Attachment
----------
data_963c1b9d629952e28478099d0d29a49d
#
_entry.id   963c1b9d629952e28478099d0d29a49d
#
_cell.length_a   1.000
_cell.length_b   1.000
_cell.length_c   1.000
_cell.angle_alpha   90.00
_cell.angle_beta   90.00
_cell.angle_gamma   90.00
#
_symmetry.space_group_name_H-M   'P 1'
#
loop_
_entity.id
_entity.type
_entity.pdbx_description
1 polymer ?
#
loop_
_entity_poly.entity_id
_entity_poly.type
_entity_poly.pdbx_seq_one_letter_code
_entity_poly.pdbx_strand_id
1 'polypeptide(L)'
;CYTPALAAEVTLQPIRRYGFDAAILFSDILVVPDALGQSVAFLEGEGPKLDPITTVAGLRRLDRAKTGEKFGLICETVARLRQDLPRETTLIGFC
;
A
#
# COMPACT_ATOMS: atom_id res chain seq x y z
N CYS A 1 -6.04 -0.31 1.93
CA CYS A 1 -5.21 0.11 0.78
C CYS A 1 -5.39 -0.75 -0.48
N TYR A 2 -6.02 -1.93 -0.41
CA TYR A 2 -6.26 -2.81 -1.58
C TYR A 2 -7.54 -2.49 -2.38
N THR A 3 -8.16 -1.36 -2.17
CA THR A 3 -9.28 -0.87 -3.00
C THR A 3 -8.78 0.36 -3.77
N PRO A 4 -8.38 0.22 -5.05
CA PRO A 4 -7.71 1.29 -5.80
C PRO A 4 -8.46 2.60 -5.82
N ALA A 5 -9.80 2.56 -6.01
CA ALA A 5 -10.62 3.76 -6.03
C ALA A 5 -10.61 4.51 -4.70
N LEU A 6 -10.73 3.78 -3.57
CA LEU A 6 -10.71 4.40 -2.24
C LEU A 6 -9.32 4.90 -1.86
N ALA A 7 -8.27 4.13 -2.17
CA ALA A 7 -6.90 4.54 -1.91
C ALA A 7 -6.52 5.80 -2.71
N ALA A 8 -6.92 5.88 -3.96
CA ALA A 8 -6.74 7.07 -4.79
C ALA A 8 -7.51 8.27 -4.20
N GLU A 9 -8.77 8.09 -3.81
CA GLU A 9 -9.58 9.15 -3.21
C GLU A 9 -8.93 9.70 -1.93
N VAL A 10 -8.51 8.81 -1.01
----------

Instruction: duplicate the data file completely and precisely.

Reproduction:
data_963c1b9d629952e28478099d0d29a49d
#
_entry.id   963c1b9d629952e28478099d0d29a49d
#
_cell.length_a   1.000
_cell.length_b   1.000
_cell.length_c   1.000
_cell.angle_alpha   90.00
_cell.angle_beta   90.00
_cell.angle_gamma   90.00
#
_symmetry.space_group_name_H-M   'P 1'
#
loop_
_entity.id
_entity.type
_entity.pdbx_description
1 polymer ?
#
loop_
_entity_poly.entity_id
_entity_poly.type
_entity_poly.pdbx_seq_one_letter_code
_entity_poly.pdbx_strand_id
1 'polypeptide(L)'
;CYTPALAAEVTLQPIRRYGFDAAILFSDILVVPDALGQSVAFLEGEGPKLDPITTVAGLRRLDRAKTGEKFGLICETVARLRQDLPRETTLIGFC
;
A
#
# COMPACT_ATOMS: atom_id res chain seq x y z
N CYS A 1 -6.04 -0.31 1.93
CA CYS A 1 -5.21 0.11 0.78
C CYS A 1 -5.39 -0.75 -0.48
N TYR A 2 -6.02 -1.93 -0.41
CA TYR A 2 -6.26 -2.81 -1.58
C TYR A 2 -7.54 -2.49 -2.38
N THR A 3 -8.16 -1.36 -2.17
CA THR A 3 -9.28 -0.87 -3.00
C THR A 3 -8.78 0.36 -3.77
N PRO A 4 -8.38 0.22 -5.05
CA PRO A 4 -7.71 1.29 -5.80
C PRO A 4 -8.46 2.60 -5.82
N ALA A 5 -9.80 2.56 -6.01
CA ALA A 5 -10.62 3.76 -6.03
C ALA A 5 -10.61 4.51 -4.70
N LEU A 6 -10.73 3.78 -3.57
CA LEU A 6 -10.71 4.40 -2.24
C LEU A 6 -9.32 4.90 -1.86
N ALA A 7 -8.27 4.13 -2.17
CA ALA A 7 -6.90 4.54 -1.91
C ALA A 7 -6.52 5.80 -2.71
N ALA A 8 -6.92 5.88 -3.96
CA ALA A 8 -6.74 7.07 -4.79
C ALA A 8 -7.51 8.27 -4.20
N GLU A 9 -8.77 8.09 -3.81
CA GLU A 9 -9.58 9.15 -3.21
C GLU A 9 -8.93 9.70 -1.93
N VAL A 10 -8.51 8.81 -1.01